It has been a while since we looked at any post-war Canadian army uniforms and equipment. Last year we took a detailed study of the Canadian 64 pattern here, one of the defining features of this set was the lack of an ammunition pouch, troops carrying magazines in the pockets of their jackets. It is one of these jackets we are looking at tonight:
Officially these are known as ‘Coat, Combat, Man’s, Lightweight Mk II’ and were a modification of a design of jacket introduced in 1964. This design of uniform was a major departure for the Canadian Army and was the first uniform that was designed to not be ironed or starched. Bright insignia was replaced with subdued rank and name badges and it was forbidden to dry clean or iron the uniform due to the nylon reinforcements. The Mk I uniform carried four magazines for the C1 rifle, the Mk II though had provision for 6 magazines and had a waist drawstring added.
Two angled pockets are fitted to the chest:
These are reinforced with nylon and can each hold a C1 rifle magazine:
Two further, larger pockets are sewn onto the skirts of the combat coat:
These each have internal nylon pockets as well:
Two magazines can be carried in each large pocket, although the fit is extremely tight on this particular coat:
Please note that I am using SLR magazines rather than C1 magazines as I do not have the latter so this might explain why they are not a perfect fit!
All the fastenings on the combat coat are secured using buttons that themselves are sewn on with tapes rather than thread:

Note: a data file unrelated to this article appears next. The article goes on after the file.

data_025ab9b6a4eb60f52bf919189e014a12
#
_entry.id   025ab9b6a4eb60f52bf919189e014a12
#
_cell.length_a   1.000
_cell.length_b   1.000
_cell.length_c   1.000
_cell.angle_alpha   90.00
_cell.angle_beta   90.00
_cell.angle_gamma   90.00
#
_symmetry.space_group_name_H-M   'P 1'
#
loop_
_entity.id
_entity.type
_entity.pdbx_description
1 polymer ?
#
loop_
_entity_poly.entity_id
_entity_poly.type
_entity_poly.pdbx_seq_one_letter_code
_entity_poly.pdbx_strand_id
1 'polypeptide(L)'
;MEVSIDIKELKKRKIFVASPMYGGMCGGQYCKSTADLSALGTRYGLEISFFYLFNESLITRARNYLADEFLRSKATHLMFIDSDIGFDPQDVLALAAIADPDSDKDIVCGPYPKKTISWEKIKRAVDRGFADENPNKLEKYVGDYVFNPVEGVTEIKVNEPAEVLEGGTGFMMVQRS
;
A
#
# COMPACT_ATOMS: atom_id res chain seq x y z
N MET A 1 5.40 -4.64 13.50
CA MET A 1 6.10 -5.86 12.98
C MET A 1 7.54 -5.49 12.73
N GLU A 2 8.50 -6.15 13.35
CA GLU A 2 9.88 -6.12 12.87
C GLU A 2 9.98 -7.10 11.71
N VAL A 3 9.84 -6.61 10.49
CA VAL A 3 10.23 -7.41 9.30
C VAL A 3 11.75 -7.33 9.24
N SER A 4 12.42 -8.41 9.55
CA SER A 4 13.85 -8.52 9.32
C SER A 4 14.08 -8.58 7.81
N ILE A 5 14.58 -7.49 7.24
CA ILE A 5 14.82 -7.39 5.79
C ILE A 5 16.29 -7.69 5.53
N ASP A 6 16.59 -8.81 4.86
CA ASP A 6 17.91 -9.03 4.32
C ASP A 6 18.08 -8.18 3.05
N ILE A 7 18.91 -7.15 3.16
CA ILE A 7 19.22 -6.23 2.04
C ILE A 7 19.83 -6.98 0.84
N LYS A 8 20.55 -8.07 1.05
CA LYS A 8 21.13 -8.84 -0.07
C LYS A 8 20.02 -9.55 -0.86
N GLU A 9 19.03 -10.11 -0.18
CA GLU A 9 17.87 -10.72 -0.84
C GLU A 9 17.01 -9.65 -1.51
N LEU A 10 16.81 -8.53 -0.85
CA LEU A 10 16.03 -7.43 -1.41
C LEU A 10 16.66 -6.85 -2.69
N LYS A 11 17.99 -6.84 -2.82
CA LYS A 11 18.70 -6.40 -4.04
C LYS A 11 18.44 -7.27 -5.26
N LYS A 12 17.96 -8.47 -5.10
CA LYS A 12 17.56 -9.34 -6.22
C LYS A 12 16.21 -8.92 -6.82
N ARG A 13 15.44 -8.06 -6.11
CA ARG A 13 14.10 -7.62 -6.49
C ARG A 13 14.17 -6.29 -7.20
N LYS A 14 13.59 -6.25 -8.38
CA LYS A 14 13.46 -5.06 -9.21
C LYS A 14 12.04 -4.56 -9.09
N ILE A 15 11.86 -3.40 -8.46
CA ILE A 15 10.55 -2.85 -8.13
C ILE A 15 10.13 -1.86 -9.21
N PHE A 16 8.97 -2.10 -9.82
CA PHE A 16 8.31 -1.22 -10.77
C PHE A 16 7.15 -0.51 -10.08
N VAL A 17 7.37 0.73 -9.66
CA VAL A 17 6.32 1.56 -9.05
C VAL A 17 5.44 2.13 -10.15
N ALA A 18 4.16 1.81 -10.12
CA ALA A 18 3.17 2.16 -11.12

It is interesting to note that this feature was in use by the Canadians thirty years before the British adopted it in the CS95 series of clothing! This combat coat has epaulettes on the shoulders for rank insignia:
However as it was worn by a sergeant his rank is sewn to the sleeves. The rank is in subdued green, but has a rather nice embroidered Canadian maple leaf above it:
The original owner’s name is embroidered on a cotton tape sewn to the chest:
Sadly the original label for this combat coat is completely unreadable, however this design was produced between 1969 and 1982 so it is most likely from the 1970s. Although very popular, this garment had one fundamental weakness. It was made of a 50% cotton 50% nylon blend so it was not flame retardant and could catch fire easily. It also had a tendency to pick up oil stains that were very hard to shift and if bleached went an interesting pink colour! Despite these flaws, the combat uniform was much liked by troops and saw service for many years, indeed it was still used into the 2000s by cadets who, for political reasons, were not issued Cadpat uniforms for field exercises.